How Do You Teach Different Kinds of Learners?

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Some 4-year-olds already read a little by the time they enter preschool; others can't tell an A from a Z. Some preschoolers can count to 100 and beyond; others don't yet understand that the numeral 1 stands for one single object. Most children fall somewhere between the two extremes. Your child's teacher should be able to explain how they adjust their teaching to meet each student's abilities. For example, if a child is already proficient in counting, the teacher might have them use math cubes to figure out which pairs of numbers add up to 10.

What Are Your Health Policies?

Each school has its individual rules on illness, but you can generally expect to be told to keep your child home if they have a fever, diarrhea, vomiting, pinkeye, or other contagious illness. If a child has lice, they may be permitted to return to school a day after being treated with lice shampoo and a thorough combing to remove lice and eggs.

But once you know the policies, it's up to you to respect them. Sending your child to school when they're obviously coming down with a stomach bug or the flu will not only make your child miserable, it also puts the rest of the class (and the teacher) at risk.

How Do You Handle Food Allergies?

About one in 13 children under age 18 have food allergies, according to the Asthma and Allergy Foundation of America. With that in mind, preschool teachers know to stay alert. Some schools enact a strict no-nuts policy; others ask parents to bring in only store-bought treats for parties and birthdays. If your child has an Epi-Pen, find out whether the teacher is trained to use it.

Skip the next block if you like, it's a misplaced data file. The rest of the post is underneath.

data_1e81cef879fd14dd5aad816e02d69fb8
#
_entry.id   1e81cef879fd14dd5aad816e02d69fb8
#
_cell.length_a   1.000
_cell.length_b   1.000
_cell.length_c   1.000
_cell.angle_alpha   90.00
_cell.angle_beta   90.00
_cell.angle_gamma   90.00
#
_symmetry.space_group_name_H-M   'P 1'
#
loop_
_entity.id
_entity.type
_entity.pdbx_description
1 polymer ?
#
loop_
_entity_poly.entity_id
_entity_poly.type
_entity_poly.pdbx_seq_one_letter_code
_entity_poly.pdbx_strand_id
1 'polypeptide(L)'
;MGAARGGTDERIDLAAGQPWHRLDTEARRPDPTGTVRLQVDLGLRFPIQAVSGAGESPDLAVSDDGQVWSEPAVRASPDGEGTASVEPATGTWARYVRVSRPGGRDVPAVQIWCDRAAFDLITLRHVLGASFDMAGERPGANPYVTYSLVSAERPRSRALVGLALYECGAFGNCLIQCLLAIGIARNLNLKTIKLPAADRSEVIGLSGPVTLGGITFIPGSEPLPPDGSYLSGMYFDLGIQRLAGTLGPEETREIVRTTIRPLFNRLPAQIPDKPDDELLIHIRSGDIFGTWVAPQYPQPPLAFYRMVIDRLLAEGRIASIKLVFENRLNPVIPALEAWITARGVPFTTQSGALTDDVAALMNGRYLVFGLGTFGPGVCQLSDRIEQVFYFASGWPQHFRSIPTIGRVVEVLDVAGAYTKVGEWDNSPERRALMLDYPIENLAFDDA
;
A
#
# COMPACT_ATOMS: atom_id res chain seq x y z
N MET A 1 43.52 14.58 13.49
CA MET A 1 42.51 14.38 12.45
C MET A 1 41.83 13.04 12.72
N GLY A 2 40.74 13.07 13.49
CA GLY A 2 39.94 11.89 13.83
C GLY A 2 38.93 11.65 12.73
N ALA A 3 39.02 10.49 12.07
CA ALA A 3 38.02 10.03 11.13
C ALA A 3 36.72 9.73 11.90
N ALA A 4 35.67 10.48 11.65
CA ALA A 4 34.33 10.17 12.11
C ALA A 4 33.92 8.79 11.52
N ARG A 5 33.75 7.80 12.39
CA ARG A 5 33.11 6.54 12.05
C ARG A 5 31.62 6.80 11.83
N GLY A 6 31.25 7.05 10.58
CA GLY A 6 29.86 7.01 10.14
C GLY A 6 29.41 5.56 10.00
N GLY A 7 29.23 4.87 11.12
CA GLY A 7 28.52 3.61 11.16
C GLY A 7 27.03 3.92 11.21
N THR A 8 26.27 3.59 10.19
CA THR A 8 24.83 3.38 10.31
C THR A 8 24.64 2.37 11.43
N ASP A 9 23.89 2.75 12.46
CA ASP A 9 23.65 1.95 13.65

How Can I Help You?

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Most preschool teachers welcome in-class parent involvement, such as reading to the class or helping prepare art materials for a project. School events, such as book fairs or holiday parties, are always in need of volunteers. If you have the time to help out at school, even once in a while, please do! You'll come away feeling a closer connection to your child's school.

What's the Best Way to Get in Touch With You?

Some teachers don't mind a phone call; others prefer email only. Some set specific hours for parent meetings, while others are free for a quick conversation in the hallway after dismissal. Knowing what your child's teacher prefers will help make it easier to communicate throughout the year.

Questions To Save For Another Time

On the other hand, there are some questions that you're better off discussing with your child's teacher at a different time:

How Is My Child Doing?

Back-to-school night is different from a parent-teacher conference; the teacher is here for an informal meet and greet, not to give detailed progress reports. If you have a specific question about your child, set up a day to meet separately.

Is It Okay If...?

Questions about issues that affect only your own child (Can I pick her up early on Thursdays? Can I bake cupcakes for his birthday next week? Could she read instead of napping during rest time?) can wait for the end of the evening, when the teacher can give you her full attention.